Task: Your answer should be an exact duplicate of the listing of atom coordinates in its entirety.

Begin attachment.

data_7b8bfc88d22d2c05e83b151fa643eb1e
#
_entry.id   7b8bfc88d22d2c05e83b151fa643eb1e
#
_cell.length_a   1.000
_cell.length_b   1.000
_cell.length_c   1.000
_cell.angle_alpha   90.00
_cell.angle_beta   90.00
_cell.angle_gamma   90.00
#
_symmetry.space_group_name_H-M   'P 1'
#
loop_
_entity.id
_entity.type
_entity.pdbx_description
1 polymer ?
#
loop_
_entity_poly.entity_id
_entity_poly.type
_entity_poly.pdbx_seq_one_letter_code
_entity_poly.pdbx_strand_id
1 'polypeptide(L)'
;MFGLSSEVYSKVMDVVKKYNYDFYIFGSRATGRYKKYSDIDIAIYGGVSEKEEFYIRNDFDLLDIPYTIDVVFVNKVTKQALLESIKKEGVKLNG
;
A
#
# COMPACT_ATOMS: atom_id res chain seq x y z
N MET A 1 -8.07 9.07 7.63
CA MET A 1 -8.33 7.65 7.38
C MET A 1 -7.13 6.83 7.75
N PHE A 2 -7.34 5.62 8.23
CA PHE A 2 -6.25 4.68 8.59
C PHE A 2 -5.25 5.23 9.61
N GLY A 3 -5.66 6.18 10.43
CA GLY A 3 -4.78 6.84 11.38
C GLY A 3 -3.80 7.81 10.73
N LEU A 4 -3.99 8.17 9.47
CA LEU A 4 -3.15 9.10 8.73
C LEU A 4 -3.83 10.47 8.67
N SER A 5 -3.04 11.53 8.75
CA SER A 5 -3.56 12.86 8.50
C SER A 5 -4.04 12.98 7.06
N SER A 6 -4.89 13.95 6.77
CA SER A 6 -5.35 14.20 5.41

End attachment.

data_7b8bfc88d22d2c05e83b151fa643eb1e
#
_entry.id   7b8bfc88d22d2c05e83b151fa643eb1e
#
_cell.length_a   1.000
_cell.length_b   1.000
_cell.length_c   1.000
_cell.angle_alpha   90.00
_cell.angle_beta   90.00
_cell.angle_gamma   90.00
#
_symmetry.space_group_name_H-M   'P 1'
#
loop_
_entity.id
_entity.type
_entity.pdbx_description
1 polymer ?
#
loop_
_entity_poly.entity_id
_entity_poly.type
_entity_poly.pdbx_seq_one_letter_code
_entity_poly.pdbx_strand_id
1 'polypeptide(L)'
;MFGLSSEVYSKVMDVVKKYNYDFYIFGSRATGRYKKYSDIDIAIYGGVSEKEEFYIRNDFDLLDIPYTIDVVFVNKVTKQALLESIKKEGVKLNG
;
A
#
# COMPACT_ATOMS: atom_id res chain seq x y z
N MET A 1 -8.07 9.07 7.63
CA MET A 1 -8.33 7.65 7.38
C MET A 1 -7.13 6.83 7.75
N PHE A 2 -7.34 5.62 8.23
CA PHE A 2 -6.25 4.68 8.59
C PHE A 2 -5.25 5.23 9.61
N GLY A 3 -5.66 6.18 10.43
CA GLY A 3 -4.78 6.84 11.38
C GLY A 3 -3.80 7.81 10.73
N LEU A 4 -3.99 8.17 9.47
CA LEU A 4 -3.15 9.10 8.73
C LEU A 4 -3.83 10.47 8.67
N SER A 5 -3.04 11.53 8.75
CA SER A 5 -3.56 12.86 8.50
C SER A 5 -4.04 12.98 7.06
N SER A 6 -4.89 13.95 6.77
CA SER A 6 -5.35 14.20 5.41